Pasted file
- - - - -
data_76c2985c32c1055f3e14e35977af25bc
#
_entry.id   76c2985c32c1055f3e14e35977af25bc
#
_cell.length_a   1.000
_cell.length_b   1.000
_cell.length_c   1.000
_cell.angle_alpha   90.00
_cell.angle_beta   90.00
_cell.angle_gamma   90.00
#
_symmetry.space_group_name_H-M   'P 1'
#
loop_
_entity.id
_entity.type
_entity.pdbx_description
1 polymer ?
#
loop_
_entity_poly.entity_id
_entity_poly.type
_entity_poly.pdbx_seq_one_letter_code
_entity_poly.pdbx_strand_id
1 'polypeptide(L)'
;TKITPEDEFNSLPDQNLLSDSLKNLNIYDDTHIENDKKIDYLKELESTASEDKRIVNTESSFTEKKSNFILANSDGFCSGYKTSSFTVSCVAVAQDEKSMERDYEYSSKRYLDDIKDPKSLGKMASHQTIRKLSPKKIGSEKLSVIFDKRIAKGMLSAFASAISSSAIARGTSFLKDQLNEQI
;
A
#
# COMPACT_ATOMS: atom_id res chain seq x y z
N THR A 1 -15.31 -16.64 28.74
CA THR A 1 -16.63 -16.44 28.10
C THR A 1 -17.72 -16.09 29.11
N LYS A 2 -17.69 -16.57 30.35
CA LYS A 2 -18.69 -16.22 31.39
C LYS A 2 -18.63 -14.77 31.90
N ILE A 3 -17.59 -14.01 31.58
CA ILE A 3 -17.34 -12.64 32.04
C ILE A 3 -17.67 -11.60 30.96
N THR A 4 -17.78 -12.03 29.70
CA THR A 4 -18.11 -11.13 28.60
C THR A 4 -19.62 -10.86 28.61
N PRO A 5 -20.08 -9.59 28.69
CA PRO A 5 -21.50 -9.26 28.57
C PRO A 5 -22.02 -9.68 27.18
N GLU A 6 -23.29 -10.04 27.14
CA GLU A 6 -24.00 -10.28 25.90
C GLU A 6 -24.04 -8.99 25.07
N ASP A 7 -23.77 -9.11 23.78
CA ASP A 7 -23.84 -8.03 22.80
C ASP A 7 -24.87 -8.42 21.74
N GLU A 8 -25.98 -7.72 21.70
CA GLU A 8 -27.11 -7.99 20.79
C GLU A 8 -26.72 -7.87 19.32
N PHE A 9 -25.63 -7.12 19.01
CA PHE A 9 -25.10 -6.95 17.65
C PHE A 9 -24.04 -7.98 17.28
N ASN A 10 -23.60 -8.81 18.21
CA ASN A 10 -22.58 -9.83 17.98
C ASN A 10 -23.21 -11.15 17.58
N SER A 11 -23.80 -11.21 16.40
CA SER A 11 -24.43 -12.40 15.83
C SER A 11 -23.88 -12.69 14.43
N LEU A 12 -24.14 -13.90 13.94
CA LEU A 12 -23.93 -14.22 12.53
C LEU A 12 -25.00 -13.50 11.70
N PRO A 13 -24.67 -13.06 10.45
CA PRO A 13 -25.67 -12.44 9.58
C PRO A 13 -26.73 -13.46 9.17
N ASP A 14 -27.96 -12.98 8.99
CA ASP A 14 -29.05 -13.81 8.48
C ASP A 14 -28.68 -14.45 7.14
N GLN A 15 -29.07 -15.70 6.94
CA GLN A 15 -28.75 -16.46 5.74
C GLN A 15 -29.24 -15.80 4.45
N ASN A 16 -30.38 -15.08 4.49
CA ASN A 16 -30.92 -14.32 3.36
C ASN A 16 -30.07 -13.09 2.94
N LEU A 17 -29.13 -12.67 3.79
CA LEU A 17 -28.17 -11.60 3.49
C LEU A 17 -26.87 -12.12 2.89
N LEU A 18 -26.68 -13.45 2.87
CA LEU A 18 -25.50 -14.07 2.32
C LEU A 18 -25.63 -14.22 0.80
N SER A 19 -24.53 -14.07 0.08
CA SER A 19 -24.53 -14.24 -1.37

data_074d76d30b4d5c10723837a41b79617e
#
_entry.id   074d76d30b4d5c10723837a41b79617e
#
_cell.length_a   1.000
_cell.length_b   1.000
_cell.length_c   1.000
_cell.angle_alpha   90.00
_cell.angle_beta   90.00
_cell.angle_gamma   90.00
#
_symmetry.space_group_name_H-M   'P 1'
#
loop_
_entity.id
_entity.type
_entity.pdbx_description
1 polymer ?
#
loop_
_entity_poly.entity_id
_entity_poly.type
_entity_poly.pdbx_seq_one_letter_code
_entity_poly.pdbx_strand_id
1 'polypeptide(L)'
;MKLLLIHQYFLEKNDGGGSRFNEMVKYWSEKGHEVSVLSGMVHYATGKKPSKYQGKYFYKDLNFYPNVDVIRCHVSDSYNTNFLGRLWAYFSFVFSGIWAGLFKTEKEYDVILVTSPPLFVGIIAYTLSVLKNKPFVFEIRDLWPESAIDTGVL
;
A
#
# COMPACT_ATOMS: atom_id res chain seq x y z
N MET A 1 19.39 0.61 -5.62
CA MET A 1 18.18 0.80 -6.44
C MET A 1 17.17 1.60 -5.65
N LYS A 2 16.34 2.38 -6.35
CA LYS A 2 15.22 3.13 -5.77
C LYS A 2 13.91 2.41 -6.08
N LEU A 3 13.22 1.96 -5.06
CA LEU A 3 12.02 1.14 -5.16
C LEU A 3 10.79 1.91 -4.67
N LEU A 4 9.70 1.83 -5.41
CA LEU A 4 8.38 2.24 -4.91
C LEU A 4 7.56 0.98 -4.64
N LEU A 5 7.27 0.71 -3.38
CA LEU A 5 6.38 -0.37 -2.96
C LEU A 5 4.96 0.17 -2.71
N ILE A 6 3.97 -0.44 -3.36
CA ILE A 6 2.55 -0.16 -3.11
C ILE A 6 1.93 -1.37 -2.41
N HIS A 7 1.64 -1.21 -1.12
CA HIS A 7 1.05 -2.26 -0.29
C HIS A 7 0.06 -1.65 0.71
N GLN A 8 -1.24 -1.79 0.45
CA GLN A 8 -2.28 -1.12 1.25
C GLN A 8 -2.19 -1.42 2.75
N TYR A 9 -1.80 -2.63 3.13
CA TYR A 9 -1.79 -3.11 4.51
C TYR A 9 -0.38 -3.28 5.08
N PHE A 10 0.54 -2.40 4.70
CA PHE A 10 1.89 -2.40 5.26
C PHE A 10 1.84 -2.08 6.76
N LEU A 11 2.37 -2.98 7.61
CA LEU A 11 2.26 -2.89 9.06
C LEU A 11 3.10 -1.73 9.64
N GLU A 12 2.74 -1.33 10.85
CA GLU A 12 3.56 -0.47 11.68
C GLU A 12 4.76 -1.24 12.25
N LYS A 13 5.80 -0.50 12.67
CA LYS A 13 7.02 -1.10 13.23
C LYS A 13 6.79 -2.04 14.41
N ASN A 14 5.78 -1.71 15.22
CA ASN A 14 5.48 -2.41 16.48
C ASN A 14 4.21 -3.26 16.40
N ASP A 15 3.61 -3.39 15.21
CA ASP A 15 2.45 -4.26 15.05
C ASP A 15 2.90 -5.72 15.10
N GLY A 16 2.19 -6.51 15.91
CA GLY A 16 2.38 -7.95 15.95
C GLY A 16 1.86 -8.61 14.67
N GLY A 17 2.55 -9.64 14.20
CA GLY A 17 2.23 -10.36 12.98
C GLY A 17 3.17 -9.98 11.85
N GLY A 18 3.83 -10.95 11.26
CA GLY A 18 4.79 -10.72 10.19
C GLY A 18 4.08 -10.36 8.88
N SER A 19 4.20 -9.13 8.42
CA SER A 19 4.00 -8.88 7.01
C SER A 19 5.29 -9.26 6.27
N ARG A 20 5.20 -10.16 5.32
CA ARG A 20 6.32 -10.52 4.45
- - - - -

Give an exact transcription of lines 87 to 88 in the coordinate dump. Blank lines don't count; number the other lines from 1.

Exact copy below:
data_074d76d30b4d5c10723837a41b79617e
#